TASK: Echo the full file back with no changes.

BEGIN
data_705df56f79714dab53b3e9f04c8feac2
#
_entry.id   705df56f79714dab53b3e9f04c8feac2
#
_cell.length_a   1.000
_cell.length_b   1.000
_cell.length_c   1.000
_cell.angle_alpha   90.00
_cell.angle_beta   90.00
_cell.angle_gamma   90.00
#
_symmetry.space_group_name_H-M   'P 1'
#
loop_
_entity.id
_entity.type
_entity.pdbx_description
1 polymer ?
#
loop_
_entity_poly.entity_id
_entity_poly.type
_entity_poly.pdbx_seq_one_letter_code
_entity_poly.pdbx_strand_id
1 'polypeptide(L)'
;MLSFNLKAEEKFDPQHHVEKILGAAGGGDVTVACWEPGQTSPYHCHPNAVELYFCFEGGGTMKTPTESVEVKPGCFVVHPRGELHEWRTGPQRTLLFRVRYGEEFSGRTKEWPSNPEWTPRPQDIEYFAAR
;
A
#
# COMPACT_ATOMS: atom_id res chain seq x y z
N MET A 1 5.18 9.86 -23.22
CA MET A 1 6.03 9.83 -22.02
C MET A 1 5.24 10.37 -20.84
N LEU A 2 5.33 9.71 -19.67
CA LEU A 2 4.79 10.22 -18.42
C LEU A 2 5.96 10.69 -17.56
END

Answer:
data_705df56f79714dab53b3e9f04c8feac2
#
_entry.id   705df56f79714dab53b3e9f04c8feac2
#
_cell.length_a   1.000
_cell.length_b   1.000
_cell.length_c   1.000
_cell.angle_alpha   90.00
_cell.angle_beta   90.00
_cell.angle_gamma   90.00
#
_symmetry.space_group_name_H-M   'P 1'
#
loop_
_entity.id
_entity.type
_entity.pdbx_description
1 polymer ?
#
loop_
_entity_poly.entity_id
_entity_poly.type
_entity_poly.pdbx_seq_one_letter_code
_entity_poly.pdbx_strand_id
1 'polypeptide(L)'
;MLSFNLKAEEKFDPQHHVEKILGAAGGGDVTVACWEPGQTSPYHCHPNAVELYFCFEGGGTMKTPTESVEVKPGCFVVHPRGELHEWRTGPQRTLLFRVRYGEEFSGRTKEWPSNPEWTPRPQDIEYFAAR
;
A
#
# COMPACT_ATOMS: atom_id res chain seq x y z
N MET A 1 5.18 9.86 -23.22
CA MET A 1 6.03 9.83 -22.02
C MET A 1 5.24 10.37 -20.84
N LEU A 2 5.33 9.71 -19.67
CA LEU A 2 4.79 10.22 -18.42
C LEU A 2 5.96 10.69 -17.56